13 October, 2017
A month ago, Facebook revealed that a Russian group bought $100,000 worth of ads on the social network in an apparent effort to influence the 2016 US Presidential election. Recall that Facebook also made a similar claim about how ads were bought by Russian operatives to influence the last USA election.
One of Facebook's top executives met Wednesday with House members investigating the company's Russia-linked ads and told them the social media giant is serious about dealing with the issue.
"Things happened on our platform in this election that should not have happened, especially troubling foreign interference in a democratic election", Sandberg said.
According to sources at Google, the ads on its various platforms, which include Gmail, YouTube and its Double Click ad network, were not purchased by the same Russian entity that bought the ads on Facebook. Facebook says these ads focused on divisive political issues, such as immigration and gun rights, in an apparent attempt to sow discord among the US population.
"We know we have a responsibility to prevent everything we can from this happening on our platforms", Sandberg said, "and so we told Congress and the intelligence committees that when they are ready to release the ads, we are ready to help them".
U.S. congressional and state elections set for November 2018 present a deadline of sorts for Facebook and other social media companies to get better at halting the kind of election meddling that the USA accuses Russian Federation of.
Sandberg made the trip to Washington D.C.to inform United States lawmakers about progress in Facebook's internal investigation into the Russian adverts on the site.
Officials from Facebook and the committee did not immediately respond to requests for comment.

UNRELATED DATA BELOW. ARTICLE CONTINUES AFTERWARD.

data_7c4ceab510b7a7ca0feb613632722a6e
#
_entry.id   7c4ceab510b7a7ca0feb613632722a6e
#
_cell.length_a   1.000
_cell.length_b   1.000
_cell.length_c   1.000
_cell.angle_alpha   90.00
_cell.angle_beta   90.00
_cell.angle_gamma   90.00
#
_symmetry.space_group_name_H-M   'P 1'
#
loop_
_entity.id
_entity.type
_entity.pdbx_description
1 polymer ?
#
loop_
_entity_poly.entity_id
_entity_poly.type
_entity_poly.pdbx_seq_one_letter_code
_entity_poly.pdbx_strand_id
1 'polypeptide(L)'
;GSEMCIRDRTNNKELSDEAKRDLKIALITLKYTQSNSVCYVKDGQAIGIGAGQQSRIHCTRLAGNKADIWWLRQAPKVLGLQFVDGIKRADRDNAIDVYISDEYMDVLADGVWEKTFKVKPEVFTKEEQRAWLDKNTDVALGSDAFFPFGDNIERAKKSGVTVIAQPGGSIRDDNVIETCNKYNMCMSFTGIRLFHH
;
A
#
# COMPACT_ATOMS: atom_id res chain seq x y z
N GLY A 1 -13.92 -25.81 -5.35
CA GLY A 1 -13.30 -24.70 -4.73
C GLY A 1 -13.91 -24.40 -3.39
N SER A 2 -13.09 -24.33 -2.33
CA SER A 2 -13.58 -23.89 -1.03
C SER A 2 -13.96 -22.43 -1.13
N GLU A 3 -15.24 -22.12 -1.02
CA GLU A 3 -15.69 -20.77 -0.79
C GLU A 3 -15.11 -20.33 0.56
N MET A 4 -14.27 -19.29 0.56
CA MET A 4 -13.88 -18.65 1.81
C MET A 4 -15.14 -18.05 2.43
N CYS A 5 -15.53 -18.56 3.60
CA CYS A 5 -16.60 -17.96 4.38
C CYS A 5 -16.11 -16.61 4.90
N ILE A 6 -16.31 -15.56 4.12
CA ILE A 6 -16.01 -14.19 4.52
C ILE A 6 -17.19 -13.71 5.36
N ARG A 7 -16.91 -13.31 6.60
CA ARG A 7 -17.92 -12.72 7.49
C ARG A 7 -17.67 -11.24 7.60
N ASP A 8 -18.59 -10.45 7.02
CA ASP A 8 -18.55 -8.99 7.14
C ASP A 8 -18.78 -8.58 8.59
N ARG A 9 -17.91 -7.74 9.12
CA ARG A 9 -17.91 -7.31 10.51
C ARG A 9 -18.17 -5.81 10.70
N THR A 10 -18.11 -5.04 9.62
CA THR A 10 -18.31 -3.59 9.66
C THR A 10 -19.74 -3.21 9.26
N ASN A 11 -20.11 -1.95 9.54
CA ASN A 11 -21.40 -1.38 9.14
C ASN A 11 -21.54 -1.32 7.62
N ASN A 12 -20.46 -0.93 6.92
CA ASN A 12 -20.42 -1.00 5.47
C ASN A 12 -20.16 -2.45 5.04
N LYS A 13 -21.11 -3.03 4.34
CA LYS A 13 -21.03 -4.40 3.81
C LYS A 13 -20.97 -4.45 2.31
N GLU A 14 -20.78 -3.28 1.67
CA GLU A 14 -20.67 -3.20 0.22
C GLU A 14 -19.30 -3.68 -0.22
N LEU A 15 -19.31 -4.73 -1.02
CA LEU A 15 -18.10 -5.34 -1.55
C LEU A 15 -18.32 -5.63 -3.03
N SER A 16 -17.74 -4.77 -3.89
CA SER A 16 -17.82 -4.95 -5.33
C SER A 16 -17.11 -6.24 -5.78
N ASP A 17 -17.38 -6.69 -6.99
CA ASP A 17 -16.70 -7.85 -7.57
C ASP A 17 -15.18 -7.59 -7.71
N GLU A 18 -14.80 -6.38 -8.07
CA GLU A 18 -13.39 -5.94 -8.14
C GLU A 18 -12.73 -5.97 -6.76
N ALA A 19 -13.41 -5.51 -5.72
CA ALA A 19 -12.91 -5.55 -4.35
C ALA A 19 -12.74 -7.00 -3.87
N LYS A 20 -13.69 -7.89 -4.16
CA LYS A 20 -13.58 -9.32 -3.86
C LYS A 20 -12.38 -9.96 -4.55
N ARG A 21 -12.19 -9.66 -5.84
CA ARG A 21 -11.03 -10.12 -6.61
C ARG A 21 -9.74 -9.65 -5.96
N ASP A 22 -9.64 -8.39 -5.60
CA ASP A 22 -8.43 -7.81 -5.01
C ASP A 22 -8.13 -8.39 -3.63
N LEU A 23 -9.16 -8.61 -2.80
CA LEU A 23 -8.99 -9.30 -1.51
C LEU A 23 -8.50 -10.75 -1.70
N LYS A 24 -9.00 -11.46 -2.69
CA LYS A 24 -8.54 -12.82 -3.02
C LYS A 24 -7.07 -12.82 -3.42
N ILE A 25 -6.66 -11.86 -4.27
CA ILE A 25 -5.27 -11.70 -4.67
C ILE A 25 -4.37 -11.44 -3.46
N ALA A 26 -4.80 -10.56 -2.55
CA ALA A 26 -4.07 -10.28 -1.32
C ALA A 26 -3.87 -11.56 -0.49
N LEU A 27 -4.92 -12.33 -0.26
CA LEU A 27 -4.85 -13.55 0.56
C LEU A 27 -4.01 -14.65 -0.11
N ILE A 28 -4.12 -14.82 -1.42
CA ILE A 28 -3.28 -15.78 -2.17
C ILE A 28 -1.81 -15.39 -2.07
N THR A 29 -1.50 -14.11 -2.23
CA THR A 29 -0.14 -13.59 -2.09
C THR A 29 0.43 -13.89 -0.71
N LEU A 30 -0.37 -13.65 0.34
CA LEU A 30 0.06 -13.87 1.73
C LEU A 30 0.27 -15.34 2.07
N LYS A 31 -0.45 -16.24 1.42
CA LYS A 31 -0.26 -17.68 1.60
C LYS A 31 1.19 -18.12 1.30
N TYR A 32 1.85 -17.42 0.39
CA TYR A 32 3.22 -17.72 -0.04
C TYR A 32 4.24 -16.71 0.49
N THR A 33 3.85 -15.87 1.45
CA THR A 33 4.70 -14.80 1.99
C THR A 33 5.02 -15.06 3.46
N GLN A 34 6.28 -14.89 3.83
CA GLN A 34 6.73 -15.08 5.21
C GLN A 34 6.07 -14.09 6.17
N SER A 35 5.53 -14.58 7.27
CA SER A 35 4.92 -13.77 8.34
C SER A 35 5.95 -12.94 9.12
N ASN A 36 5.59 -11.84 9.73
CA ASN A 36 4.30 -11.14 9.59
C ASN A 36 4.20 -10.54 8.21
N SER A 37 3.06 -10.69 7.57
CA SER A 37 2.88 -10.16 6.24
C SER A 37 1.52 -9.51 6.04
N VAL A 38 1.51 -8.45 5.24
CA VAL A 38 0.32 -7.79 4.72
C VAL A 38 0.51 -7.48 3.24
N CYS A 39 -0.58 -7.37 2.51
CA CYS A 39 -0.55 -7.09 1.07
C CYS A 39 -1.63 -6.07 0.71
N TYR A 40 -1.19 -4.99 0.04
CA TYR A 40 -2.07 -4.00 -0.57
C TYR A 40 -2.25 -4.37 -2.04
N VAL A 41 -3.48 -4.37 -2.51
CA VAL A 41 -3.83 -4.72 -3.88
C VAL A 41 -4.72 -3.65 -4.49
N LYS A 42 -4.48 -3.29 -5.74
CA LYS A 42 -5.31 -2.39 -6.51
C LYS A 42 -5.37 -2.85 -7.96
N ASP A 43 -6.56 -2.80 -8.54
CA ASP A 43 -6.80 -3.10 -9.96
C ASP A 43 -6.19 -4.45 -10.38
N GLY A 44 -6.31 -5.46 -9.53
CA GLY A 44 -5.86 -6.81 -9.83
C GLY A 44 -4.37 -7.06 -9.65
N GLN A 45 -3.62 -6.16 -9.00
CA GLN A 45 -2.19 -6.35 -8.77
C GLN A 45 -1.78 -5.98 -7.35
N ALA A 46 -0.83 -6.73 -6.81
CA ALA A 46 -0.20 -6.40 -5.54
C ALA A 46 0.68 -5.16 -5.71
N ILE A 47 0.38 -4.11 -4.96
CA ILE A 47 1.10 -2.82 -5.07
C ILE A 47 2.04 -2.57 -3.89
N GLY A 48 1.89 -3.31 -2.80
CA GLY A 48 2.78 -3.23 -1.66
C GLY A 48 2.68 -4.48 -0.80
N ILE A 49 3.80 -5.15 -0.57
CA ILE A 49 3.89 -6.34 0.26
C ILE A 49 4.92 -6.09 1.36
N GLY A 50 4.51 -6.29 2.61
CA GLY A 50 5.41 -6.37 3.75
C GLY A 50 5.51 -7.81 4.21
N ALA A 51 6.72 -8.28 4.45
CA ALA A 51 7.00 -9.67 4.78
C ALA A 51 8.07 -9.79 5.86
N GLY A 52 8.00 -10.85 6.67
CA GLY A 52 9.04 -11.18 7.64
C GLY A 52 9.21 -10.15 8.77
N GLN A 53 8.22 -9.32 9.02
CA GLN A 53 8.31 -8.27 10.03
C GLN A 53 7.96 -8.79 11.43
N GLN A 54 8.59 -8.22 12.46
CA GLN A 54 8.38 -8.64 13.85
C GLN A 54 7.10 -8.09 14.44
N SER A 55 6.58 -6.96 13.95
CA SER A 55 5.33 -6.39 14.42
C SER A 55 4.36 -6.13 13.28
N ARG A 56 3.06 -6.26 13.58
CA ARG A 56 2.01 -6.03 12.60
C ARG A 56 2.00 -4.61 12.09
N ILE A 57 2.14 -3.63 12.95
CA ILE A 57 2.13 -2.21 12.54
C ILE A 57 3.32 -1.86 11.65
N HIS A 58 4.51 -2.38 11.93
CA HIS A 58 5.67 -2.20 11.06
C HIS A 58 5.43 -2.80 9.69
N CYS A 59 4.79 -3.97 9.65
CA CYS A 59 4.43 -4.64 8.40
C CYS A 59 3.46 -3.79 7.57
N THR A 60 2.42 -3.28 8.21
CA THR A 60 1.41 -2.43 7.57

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Sandberg acknowledged that the company had erred in how it handled the issue of foreign interference a year ago.
"We don't want this kind of foreign interference" on Facebook, Sandberg added.
"We take reports of misuse of our platform seriously".
"The thing about free expression is that when you allow free expression, you allow free expression", Sandberg said.
She also criticized Twitter's decision this week to remove a campaign video from Republican Representative Marsha Blackburn, who is running for Senate in Tennessee.
Facebook has turned over the ads - and information on how they were targeted, such as by geography or to people with a certain political affiliation - to congressional investigators. "But the question is, 'Should divisive political or issue ads run?' Our answer is yes because when you cut off speech for one person you cut off speech for all people", she said.
Representatives from Facebook, Google and Twitter are expected to testify about Russian influence at hearings before the Senate and House intelligence committees on November 1.